Updated: Jun 17, 2020
Anne's adult son, Andrew, has Fragile X Syndrome. Here, she tells us about their life in the Far East, and shares her blog and resources for Coronavirus support.
"Hello! My name is Anne Donohoe and I have a son called Andrew who was 30 years old on 13.05.20. He has Fragile X Syndrome. I first became involved with the Fragile X Society in 1993, 3 years after its formation. It is a long story, which I won’t go into now, but we found out Andrew’s diagnosis through the post just having moved to Singapore for work. There was no support and no knowledge of Fragile X there then. Not even Autism was recognised. Luckily through the Fragile X Society, I got to know some of the founding members and also specialists involved, namely Dr Jeremy Turk and Charles Gibb, who still support the society today. It was the beginning of the internet and luckily Jeremy and Charles were kind enough to e mail me replies to my questions.
I am a teacher and quickly realised that I was going to have to create Andrew’s education myself as I did not have access to schools with any kind of special education department and the special schools available then in Singapore could not cater for my son’s needs.
As a consequence of this situation I created a home school programme and negotiated a school place for my son at an international primary school. I had to source, train and pay for a 1:1 assistant to go with Andrew. He could only cope with 1 hour of school at first before he had sensory overload and became behaviourally difficult. The assistant then brought him home where he had something to eat and a rest before the home programme that I devised started. I had to go out to work as a teacher to earn money to pay for his school, assistant and therapy. Gradually, over years, Andrew was able to go to mainstream school full time with his 1:1 support and also did up to 2 hours a day from my home programme.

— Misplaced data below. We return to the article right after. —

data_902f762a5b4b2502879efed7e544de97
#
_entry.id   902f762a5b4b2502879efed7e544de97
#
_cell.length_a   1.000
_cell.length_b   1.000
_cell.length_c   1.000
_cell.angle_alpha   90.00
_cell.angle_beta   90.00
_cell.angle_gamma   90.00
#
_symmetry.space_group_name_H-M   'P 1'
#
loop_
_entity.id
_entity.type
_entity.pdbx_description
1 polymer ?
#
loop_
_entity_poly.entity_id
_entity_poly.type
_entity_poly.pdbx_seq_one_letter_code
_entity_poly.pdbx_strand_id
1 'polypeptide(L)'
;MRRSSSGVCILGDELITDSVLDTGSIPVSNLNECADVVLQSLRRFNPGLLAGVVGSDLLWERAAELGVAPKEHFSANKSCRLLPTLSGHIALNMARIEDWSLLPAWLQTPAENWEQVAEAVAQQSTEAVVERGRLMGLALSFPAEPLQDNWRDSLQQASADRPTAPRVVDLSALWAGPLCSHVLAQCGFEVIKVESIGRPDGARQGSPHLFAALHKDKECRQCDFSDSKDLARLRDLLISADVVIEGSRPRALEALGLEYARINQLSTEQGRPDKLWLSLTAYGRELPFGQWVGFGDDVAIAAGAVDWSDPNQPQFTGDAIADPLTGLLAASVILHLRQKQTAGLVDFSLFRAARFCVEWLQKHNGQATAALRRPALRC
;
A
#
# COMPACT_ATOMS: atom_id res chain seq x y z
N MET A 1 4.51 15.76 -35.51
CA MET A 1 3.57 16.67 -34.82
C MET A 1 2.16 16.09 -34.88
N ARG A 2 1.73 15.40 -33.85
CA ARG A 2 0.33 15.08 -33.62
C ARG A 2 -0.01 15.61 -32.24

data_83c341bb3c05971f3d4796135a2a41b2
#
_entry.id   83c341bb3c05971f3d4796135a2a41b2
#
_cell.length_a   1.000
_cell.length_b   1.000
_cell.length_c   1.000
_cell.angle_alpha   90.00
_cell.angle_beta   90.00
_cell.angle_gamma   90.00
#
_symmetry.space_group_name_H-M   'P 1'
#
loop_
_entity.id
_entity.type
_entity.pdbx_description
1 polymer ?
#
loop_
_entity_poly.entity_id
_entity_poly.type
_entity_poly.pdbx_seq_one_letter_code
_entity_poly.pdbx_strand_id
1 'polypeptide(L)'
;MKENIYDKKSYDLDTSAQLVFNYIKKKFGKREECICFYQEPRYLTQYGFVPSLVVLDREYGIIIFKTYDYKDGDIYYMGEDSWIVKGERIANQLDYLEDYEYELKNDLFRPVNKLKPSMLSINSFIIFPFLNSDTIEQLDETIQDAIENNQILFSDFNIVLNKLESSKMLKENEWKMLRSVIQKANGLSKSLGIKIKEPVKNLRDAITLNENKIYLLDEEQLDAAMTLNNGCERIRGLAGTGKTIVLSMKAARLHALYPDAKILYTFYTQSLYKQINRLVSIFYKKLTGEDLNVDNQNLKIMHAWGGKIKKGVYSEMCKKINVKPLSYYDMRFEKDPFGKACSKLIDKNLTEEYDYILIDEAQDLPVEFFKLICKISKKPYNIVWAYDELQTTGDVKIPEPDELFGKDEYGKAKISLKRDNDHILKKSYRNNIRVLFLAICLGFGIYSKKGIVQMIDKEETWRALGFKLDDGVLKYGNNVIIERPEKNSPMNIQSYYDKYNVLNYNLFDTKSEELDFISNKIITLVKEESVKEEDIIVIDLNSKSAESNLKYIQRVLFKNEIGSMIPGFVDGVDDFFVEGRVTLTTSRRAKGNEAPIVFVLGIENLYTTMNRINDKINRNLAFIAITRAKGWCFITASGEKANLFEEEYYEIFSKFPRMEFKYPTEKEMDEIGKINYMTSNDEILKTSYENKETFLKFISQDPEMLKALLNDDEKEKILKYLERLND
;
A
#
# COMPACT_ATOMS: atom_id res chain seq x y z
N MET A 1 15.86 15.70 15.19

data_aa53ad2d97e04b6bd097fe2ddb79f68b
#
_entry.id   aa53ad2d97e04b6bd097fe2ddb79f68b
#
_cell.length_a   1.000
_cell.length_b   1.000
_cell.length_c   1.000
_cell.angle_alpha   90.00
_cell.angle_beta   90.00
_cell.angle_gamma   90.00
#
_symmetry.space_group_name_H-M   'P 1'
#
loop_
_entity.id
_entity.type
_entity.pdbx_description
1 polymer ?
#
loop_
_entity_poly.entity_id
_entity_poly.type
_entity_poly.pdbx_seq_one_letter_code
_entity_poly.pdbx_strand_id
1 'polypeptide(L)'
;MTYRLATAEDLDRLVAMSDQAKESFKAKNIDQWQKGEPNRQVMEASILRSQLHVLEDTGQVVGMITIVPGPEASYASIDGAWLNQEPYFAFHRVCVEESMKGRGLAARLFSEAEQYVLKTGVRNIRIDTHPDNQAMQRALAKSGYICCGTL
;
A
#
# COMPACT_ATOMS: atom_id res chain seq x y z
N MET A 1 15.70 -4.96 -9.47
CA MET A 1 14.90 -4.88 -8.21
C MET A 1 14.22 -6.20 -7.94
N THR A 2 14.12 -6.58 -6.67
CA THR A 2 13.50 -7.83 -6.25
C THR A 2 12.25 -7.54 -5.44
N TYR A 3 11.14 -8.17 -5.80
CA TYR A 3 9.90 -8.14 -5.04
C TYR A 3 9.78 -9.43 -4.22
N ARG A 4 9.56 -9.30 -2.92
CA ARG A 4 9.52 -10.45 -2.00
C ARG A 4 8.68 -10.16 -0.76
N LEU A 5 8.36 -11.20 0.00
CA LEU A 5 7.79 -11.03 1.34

Researching and delivering education in Singapore for Andrew became the thesis for my Master Degree in Education from the University of Sheffield. I was lucky in that I was also in contact with Mike Tranfaglia MD and Katie Clapp of FRAXA in the USA and Marcia Braden, and they agreed to read my thesis and comment on it.
From then, I have worked as a Special Educational Needs Co-ordinator (now SENDCO) in mainstream and special schools. Lived in South Africa and co-ordinated special educational needs across 8 schools. Been a specialist outreach teacher, Head of Autism, Head of Interventions and a senior leader. I now have my own education consultancy and set up my own on-line clinic about 18 months ago. During the last 18 months I have worked and volunteered in Malaysia with families, organisations and schools, in particular in Sarawak and Sabah, where there is still very little knowledge of Autism never mind Fragile X.
I spoke at the international conference on “Inclusive Early Childhood Education”, in July 2019 in Sarawak, Malaysia. I gave a plenary “Integration, Inclusion or Just Present?” and 2 workshops, “An On-line Clinic to Help Parents and Professionals” and “Life After School: An Illustration of Semi-supported Living Supported by Personal Assistants”. The last workshop involved a live link to my son Andrew in the UK who was able to show the audience in Malaysia his flat and semi-supported living arrangements. He gave them a guided tour using his i phone. He did really well but I wish he hadn’t focused quite so much on showing them his toilet. Luckily he had cleaned it!